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Better tools & treatments emerging for Epilepsy

November is Epilepsy Awareness month. Neurotechnologies are emerging to improve diagnoses and treatments for people living with epilepsy. Here we highlight some of the available modalities and what is in the pipeline of development.

Image by Gerd Altmann from Pixabay

Epilepsies are a spectrum of brain disorders ranging in severity. In epilepsy, the normal pattern of neuronal activity becomes disturbed, causing strange sensations, emotions, and behavior. This change in neuronal activity can also cause convulsions, muscle spasms, and loss of consciousness. Epilepsies also accompany several types of seizures. Anything that disturbs the normal pattern of neuron activity from illness to brain damage to abnormal brain development can lead to seizures. Epilepsy may develop because of an abnormality in brain wiring, an imbalance of nerve signaling chemicals called neurotransmitters, changes in important features of brain cells called channels, or some combination of these and other factors. Having a single seizure as the result of a high fever (called febrile seizure) or head injury does not necessarily mean that a person has epilepsy. Only when a person has had two or more seizures are they considered to have epilepsy.

Epilepsy afflicts 2.5 million people in the U.S. and 50 million worldwide. It is characterized by the occurrence of spontaneous seizures. For many people living with epilepsy, anticonvulsant medications can be given at sufficiently high doses to prevent seizures, but there are several side effects. For 20 to 40 percent of people living with epilepsy, medications are not effective. In some cases, even after surgical removal of epilepsy-causing brain tissue, many people continue to experience spontaneous seizures. Despite the fact that seizures occur infrequently, people living with epilepsy experience persistent anxiety due to the possibility of a seizure occurring.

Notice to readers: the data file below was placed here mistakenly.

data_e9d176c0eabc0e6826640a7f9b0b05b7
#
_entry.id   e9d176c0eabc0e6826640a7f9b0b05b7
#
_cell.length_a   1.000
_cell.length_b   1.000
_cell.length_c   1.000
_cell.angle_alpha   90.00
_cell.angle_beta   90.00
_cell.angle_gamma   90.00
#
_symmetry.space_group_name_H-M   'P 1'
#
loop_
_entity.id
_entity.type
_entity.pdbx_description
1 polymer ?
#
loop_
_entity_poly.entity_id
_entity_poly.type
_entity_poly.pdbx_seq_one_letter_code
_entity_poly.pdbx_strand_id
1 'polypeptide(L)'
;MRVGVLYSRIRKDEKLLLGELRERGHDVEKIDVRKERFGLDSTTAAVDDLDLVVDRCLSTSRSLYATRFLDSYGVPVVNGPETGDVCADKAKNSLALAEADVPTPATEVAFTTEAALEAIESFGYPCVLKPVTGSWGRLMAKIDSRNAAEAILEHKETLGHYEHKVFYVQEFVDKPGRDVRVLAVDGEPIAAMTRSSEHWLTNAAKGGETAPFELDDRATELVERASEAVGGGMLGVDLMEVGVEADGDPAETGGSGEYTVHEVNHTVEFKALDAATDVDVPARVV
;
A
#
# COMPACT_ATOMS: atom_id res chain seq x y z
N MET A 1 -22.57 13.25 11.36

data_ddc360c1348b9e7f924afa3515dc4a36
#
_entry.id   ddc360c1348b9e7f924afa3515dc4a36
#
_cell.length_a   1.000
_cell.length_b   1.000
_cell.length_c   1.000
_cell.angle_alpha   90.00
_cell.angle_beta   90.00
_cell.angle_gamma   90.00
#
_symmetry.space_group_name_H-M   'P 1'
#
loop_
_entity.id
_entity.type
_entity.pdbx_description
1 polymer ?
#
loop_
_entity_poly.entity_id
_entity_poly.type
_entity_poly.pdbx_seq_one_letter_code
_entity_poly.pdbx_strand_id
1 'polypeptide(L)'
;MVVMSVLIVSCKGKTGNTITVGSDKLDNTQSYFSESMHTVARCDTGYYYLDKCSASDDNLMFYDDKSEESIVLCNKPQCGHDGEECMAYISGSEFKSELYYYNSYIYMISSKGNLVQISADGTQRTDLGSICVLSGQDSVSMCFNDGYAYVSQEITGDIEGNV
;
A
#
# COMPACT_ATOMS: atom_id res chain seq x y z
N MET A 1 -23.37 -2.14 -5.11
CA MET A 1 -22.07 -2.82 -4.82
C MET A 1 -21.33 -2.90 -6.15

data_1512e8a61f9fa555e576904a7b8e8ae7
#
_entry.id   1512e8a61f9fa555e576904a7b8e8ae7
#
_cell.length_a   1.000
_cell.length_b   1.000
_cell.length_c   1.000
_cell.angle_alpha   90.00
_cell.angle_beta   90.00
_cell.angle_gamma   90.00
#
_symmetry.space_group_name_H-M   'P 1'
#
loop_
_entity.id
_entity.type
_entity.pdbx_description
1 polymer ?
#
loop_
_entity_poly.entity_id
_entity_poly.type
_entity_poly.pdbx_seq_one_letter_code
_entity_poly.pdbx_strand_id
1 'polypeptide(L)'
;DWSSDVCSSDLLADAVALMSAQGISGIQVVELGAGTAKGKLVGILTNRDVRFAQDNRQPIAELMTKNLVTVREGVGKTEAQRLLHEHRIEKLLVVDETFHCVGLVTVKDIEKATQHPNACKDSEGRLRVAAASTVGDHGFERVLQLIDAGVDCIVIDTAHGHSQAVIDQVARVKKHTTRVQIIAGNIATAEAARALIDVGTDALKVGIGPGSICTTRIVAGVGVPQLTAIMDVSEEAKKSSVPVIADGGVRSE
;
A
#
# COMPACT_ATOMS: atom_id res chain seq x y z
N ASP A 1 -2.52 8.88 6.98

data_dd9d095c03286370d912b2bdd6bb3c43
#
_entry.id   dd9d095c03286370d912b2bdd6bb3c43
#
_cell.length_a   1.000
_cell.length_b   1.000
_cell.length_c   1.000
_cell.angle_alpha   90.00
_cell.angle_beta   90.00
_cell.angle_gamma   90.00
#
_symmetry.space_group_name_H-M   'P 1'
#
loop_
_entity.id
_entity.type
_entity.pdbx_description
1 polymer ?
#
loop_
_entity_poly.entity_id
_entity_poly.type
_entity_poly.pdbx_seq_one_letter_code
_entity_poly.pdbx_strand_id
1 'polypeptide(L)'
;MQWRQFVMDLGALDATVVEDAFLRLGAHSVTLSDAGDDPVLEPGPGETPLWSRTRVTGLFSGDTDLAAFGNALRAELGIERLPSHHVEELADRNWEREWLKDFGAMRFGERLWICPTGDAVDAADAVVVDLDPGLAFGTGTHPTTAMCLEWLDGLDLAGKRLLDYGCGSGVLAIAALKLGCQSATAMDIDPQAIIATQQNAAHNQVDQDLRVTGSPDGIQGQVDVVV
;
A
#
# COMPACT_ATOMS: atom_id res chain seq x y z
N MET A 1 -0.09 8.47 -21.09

Epilepsy often is undiagnosed in the elderly. While many people think of epilepsy as a disease of children and young people, new onset epilepsy is actually more common in adults over the age of 65. Stroke is the leading cause of epilepsy among older people. Epilepsy can also be a result of a brain injury. In many instances, epilepsy may not be diagnosed until it has developed into recognizable seizure activity.

Neurotechnology devices have been and are currently being developed not just for the treatment of epilepsy but also as a diagnostic tool too. Vagus nerve stimulation, cortical stimulation as well as trigeminal nerve stimulation have all been developed to help people to manage their conditions. Also technologies such as EEG, MEG and ECoG are tools to improve the diagnosis of the condition.

Technologies of today